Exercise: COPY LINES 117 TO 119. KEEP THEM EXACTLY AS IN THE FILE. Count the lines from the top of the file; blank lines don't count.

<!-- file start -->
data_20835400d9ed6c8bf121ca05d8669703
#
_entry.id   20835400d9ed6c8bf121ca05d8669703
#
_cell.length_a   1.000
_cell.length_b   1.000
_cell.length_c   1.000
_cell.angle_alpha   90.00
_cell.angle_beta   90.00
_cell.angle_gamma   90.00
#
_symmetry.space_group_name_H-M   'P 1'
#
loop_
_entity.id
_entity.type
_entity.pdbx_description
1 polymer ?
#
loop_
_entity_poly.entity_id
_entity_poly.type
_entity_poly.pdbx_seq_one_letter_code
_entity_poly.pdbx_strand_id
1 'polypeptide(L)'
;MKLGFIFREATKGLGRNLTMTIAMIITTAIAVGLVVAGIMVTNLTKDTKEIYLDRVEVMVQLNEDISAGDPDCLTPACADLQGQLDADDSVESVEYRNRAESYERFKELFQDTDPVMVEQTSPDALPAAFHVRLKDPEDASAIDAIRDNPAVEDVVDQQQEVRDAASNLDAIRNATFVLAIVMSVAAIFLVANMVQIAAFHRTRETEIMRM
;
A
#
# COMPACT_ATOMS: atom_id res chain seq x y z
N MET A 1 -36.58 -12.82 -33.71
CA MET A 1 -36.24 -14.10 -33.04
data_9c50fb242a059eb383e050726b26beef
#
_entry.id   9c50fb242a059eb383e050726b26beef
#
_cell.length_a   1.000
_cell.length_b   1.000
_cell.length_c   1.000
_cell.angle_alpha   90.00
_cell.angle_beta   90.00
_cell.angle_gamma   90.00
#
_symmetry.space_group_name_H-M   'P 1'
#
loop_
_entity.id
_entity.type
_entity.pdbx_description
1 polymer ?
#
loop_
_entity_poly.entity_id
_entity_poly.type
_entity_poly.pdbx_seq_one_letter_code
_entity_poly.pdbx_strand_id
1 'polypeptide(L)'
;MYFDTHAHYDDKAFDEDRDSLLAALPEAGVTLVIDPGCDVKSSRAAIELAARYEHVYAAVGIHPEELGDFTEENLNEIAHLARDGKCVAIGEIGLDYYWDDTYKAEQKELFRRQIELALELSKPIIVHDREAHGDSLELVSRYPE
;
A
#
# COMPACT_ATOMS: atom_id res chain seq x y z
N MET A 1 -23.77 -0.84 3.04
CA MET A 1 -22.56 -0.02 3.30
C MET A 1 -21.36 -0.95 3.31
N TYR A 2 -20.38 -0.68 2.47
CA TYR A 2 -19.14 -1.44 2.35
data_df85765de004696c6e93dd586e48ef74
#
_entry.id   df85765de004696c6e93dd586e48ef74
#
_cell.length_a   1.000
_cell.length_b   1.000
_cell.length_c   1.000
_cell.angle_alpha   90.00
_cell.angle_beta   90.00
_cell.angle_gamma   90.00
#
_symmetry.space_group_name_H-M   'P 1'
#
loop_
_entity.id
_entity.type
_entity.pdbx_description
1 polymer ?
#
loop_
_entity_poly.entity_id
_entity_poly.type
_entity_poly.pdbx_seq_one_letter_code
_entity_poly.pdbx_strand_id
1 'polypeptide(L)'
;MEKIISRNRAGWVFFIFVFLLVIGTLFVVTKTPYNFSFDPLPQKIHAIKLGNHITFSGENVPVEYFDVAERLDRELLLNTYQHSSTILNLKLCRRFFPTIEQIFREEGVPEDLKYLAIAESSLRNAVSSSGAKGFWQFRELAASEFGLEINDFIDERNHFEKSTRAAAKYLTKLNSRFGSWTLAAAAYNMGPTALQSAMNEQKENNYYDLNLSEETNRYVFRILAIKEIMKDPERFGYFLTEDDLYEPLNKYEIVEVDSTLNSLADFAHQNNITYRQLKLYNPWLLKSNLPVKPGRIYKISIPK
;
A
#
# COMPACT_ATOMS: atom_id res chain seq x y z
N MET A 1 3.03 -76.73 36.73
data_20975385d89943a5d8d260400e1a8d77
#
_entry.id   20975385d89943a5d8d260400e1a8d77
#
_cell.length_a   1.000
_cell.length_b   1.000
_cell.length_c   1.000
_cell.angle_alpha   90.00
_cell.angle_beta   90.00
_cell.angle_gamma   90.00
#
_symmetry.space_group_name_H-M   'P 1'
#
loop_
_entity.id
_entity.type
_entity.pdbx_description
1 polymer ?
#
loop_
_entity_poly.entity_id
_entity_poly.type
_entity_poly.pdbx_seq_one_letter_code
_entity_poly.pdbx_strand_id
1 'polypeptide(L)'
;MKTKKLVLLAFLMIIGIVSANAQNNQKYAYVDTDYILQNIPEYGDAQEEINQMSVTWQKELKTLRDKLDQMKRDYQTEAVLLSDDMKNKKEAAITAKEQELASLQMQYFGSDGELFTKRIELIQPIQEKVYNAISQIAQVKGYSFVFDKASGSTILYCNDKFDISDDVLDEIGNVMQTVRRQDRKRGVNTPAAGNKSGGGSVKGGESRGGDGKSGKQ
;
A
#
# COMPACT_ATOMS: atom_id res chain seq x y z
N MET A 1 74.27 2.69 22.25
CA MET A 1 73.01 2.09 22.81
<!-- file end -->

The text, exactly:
#
loop_
_entity_poly.entity_id